Today’s Chronicle Q & A is with Assistant HPD Chief Martha Montalvo on the topic of red light cameras. This appears to be one of the better Q & A’s (which is NOT a ringing endorsement), although it’s lacking some tough questions and follow-ups:
Q: What happens if city vehicles run red lights?
A: If there wasn’t an emergency purpose for running that red light or if there wasn’t a reason, then that employee will have to pay.
It would be nice if our local watchdog media actually follow up to see if this is happening.
Q: Some critics have complained that cameras result in more rear-end collisions as drivers stop suddenly to avoid getting caught by cameras. Is this true?
A: I’ve read some of the studies in regard to that. There’s also studies that show that the red-light cameras play a part in reducing a lot of the right-angle crashes, or driver-side crashes, which are more dangerous than the rear-end crashes.
That is just BEGGING for a follow-up question (or two or three!). What does Montalvo think of the studies she’s read about rear-end collisions? Why does she think that using automation that causes collisions is preferable to using actual police officers? What does she think about the Washington Post investigation that found serious-injury accidents and fatalities increased at intersections with red light cameras?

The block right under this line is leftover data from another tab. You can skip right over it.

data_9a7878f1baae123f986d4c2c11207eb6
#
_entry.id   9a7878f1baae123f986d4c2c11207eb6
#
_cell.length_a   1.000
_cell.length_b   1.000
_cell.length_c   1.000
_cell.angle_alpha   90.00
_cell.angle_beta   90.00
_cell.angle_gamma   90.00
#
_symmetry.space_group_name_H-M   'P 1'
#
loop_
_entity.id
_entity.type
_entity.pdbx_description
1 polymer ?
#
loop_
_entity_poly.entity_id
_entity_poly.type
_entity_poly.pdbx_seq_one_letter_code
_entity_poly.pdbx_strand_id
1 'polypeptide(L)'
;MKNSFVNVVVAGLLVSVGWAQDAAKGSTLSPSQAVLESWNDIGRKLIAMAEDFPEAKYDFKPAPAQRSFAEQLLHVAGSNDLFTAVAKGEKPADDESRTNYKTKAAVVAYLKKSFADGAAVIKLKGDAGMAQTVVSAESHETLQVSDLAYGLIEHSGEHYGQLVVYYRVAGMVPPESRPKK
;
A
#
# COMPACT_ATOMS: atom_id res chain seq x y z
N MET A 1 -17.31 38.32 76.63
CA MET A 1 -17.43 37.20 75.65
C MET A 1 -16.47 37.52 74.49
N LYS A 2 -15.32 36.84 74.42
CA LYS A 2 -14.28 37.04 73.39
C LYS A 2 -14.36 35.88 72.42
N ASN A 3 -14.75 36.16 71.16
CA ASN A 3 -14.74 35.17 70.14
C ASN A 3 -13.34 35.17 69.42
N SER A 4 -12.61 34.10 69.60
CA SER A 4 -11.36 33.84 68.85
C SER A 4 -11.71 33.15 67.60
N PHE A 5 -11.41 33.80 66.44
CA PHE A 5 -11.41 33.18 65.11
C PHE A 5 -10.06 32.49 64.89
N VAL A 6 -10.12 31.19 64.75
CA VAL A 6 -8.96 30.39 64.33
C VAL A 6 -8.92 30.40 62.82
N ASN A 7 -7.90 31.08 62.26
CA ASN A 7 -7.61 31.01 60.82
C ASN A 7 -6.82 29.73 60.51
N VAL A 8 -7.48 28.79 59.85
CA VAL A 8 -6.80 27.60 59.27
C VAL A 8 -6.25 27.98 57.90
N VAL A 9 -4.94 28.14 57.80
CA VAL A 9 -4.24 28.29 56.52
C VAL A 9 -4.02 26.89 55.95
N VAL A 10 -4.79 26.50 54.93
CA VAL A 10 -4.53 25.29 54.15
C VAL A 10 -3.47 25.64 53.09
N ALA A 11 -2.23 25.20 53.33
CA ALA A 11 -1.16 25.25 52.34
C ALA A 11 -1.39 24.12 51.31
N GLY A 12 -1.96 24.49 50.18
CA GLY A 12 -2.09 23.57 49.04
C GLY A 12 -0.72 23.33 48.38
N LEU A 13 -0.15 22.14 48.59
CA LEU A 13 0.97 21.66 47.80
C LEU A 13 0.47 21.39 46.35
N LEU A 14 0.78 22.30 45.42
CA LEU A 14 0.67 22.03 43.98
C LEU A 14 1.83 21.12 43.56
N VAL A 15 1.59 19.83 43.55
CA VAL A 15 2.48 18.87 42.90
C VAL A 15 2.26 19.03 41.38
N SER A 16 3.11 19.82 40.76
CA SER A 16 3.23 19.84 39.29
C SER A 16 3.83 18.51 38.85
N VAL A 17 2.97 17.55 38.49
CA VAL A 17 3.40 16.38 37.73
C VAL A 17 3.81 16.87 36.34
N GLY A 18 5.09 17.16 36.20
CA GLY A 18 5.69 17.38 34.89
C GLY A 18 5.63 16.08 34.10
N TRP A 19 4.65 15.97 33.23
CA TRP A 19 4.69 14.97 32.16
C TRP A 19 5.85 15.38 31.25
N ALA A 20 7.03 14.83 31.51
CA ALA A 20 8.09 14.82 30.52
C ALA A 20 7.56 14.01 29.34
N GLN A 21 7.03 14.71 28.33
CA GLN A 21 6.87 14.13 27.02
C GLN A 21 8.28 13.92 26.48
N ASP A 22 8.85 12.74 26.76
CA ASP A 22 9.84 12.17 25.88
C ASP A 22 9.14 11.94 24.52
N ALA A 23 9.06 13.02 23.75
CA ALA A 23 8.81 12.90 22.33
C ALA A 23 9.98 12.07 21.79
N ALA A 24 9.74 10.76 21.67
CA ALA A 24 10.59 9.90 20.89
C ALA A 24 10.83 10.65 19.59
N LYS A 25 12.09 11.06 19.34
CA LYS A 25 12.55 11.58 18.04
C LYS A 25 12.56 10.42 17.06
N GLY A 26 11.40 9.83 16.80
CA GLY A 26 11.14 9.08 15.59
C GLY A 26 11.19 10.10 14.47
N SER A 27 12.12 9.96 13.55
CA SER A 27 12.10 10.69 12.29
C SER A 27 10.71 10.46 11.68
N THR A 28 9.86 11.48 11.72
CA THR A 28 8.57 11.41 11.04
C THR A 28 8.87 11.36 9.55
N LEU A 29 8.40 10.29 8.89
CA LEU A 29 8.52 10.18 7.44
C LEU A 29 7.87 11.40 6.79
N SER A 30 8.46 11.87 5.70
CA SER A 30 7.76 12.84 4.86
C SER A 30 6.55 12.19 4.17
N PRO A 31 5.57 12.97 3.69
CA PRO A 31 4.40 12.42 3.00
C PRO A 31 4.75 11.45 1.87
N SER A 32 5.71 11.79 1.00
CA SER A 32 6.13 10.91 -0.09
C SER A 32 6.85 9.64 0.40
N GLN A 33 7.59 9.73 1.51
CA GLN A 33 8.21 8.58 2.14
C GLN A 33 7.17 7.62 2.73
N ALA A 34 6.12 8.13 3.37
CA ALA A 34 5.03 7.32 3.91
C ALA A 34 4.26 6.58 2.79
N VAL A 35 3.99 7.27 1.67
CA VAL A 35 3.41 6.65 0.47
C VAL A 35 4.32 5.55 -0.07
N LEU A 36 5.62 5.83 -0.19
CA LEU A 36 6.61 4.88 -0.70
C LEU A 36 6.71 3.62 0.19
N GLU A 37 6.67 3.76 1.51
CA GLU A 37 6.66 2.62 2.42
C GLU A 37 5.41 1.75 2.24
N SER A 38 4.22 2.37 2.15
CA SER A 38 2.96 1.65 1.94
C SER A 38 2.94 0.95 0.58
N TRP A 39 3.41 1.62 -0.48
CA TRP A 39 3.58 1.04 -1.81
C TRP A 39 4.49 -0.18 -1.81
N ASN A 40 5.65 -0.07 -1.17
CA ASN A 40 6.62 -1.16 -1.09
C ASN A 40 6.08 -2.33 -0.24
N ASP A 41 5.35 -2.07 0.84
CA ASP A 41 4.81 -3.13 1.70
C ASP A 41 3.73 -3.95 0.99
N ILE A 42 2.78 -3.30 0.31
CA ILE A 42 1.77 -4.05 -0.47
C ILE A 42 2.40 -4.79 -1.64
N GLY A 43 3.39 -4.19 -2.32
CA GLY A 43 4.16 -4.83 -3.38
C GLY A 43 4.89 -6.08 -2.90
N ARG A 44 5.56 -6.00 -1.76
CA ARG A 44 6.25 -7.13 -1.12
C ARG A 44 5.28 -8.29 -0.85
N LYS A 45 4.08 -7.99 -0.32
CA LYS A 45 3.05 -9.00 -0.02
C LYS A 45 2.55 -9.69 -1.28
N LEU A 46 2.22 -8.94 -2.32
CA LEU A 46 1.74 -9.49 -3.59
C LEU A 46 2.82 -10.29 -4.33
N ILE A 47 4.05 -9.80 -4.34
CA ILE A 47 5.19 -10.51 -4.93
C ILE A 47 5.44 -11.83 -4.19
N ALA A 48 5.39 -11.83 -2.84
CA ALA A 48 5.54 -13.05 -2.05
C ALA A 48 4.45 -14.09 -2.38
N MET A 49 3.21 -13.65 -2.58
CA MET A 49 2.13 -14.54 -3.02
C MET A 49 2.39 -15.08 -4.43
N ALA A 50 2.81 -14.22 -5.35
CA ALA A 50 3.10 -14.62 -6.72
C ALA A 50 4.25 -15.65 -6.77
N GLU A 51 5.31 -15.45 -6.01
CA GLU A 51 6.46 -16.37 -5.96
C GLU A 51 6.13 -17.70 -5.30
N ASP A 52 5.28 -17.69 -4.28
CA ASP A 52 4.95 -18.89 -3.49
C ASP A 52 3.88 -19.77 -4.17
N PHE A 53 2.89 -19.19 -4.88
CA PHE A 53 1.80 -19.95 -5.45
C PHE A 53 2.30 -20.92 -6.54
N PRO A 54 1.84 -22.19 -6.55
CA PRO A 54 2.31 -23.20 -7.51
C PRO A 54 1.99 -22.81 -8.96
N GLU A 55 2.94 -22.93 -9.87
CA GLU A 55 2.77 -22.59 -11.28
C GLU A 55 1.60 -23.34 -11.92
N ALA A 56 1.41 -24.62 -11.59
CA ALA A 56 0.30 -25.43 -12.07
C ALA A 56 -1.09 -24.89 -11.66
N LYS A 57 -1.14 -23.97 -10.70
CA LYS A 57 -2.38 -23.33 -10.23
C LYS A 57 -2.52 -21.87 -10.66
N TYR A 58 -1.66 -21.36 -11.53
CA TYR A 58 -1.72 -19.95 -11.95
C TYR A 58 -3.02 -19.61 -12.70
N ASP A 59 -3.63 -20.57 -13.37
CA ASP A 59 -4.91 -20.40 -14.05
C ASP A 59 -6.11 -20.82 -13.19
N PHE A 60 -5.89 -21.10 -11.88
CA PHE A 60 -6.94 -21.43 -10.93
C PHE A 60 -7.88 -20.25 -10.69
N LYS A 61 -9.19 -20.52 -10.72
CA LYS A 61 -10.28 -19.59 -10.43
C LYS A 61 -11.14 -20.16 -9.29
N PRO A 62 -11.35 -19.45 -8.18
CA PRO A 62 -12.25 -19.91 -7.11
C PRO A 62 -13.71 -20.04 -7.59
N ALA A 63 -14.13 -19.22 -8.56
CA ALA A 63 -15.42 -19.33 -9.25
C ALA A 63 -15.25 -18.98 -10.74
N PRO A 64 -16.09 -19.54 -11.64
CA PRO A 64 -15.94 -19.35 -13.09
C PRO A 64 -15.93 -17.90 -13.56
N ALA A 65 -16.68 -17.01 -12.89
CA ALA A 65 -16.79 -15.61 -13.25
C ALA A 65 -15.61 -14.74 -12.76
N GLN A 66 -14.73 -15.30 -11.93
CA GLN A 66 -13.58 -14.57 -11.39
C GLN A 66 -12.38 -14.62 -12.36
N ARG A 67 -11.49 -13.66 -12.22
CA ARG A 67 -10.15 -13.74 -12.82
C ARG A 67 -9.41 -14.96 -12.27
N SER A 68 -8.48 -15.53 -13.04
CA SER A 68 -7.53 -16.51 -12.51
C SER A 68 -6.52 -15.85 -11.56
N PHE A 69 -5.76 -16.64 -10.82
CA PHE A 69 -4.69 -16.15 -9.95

Q: Some say the city’s motive is to raise revenue. Is that true?
A: That is not true. Each of these citations will be $75 a pop. Of course, after a third violation it goes up to $150. But our priority is, and always has been, safety.
Follow-up! If the goal isn’t revenue, why didn’t the city try lengthening yellow light times first? Here’s Montalvo’s take on that from a KHOU-11 story awhile back:
A study in San Diego found that simply lengthening the yellow light by a second cut violations by 25 percent and adding less than two seconds, cut them by 90 percent.
They also discovered that the company hired to run the program was getting paid per ticket issued and had been shaving time off the yellow lights.
Montalvo vows that won’t happen here, but also says she doesn’t intend to even try adding a second or two to the yellow lights. She’s sticking with the cameras.
“I truly believe this program is going to work, and I don’t see the logic of lengthening the yellow light,” she says.
It’s hard to believe Montalvo survived that withering Q & A session.